The basic emotions of Paul Ekman (plus a neutral state) performed by Tim Roth, the actor who played the main character of the series “Lie to Me.”

    James Russell, one of the first critics of Ekman's theory, rejected the idea of ​​the universality of emotions.. He believed that the relationship between face and emotion is not as straightforward as Ekman originally believed, and emotions have a certain meaning depending on the context. Later in her book Emotions and the Body, Beatrice de Gelder wrote that as a result of experiments with fMRI, no neurological basis was found to confirm the universality of certain emotions.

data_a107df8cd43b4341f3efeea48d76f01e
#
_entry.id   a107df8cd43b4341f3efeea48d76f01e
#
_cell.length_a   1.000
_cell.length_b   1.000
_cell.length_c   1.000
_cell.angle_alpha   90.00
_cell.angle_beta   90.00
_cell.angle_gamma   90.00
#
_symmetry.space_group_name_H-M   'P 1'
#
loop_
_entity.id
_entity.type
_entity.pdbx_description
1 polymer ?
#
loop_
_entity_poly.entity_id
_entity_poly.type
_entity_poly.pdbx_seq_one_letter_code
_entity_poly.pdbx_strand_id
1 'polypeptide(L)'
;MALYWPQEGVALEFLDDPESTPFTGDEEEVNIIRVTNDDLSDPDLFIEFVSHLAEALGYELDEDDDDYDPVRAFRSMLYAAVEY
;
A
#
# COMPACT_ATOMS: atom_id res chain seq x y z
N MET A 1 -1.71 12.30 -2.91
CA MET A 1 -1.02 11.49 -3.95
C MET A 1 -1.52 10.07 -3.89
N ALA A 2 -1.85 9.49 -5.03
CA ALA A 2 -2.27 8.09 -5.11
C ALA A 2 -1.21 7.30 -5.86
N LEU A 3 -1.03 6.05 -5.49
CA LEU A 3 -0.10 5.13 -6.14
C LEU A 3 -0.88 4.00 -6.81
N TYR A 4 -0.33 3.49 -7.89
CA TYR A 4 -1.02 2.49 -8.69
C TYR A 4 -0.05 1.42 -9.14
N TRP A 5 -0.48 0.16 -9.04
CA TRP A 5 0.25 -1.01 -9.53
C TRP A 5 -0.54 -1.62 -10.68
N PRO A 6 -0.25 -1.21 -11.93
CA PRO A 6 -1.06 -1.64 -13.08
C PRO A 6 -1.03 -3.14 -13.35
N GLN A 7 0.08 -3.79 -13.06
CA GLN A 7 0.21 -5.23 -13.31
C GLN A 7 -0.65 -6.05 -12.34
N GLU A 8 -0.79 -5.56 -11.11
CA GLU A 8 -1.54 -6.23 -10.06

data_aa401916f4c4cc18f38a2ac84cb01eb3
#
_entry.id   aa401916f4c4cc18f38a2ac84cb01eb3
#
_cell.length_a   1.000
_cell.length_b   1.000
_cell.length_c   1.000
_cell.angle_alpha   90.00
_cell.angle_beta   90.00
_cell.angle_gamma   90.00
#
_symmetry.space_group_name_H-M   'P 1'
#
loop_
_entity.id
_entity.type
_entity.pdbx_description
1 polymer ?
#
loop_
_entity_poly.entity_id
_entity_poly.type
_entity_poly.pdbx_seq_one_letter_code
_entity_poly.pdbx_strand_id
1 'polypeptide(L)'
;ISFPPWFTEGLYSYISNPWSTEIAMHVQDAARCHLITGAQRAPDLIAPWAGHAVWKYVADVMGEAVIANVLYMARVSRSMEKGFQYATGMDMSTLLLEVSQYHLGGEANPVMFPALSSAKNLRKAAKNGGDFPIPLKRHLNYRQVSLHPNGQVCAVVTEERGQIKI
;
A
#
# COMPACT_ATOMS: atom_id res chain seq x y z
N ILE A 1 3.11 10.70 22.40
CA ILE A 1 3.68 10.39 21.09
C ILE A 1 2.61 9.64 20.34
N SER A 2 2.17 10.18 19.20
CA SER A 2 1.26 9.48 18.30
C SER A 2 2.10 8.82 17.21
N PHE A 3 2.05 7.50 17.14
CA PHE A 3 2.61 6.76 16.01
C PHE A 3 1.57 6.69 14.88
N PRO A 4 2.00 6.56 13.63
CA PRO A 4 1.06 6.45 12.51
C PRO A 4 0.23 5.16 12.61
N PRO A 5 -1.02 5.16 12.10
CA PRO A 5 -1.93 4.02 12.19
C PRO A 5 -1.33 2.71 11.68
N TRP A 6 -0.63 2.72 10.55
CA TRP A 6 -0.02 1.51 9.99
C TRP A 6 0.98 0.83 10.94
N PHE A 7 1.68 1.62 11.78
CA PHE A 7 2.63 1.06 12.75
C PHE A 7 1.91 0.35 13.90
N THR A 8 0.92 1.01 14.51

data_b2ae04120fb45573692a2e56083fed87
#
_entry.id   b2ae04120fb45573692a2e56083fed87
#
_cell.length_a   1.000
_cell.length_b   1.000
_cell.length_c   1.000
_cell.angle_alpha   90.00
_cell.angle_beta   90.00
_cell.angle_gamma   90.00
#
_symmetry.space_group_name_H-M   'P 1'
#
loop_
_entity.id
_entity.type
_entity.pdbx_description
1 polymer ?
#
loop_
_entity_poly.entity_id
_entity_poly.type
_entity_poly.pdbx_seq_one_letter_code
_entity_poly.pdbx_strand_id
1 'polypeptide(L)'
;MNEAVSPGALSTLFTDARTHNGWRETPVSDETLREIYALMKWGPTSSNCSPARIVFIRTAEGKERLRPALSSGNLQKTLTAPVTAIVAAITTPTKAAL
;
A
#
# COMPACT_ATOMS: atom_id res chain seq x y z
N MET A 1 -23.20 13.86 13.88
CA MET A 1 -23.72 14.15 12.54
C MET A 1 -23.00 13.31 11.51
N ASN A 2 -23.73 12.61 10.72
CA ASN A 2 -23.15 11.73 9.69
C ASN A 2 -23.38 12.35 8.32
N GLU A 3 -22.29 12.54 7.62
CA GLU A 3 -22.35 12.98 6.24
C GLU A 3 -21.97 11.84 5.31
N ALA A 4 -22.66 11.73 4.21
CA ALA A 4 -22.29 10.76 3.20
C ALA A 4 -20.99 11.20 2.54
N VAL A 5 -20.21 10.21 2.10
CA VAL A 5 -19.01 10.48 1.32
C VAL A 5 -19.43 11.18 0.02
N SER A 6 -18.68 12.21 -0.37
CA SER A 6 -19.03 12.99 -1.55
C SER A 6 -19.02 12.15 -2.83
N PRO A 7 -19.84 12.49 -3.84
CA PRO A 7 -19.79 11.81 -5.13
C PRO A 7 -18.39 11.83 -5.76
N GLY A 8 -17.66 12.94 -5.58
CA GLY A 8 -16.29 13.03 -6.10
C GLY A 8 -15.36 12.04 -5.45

Not so long ago, one of the most prominent critics of the theory of basic emotions, the famous neurobiologist Lisa Barrett said that emotions are not innate, but quality acquired through experience. Understanding emotions manifests itself differently for different people and cultures. There is a series of studiesin which the research team traveled to Namibia to study how the tribe of hermits Himba will recognize joyful, sad, angry, frightened or neutral facial expressions. With the perception of manifestations of positive emotions did not arise, however, Himba was often confused with anger and disgust. Similar experiments in other tribes showed similar results. This allowed Barrett to conclude that our explanation and understanding of emotions lies in the culture - we give similar names to things that in reality mean different concepts.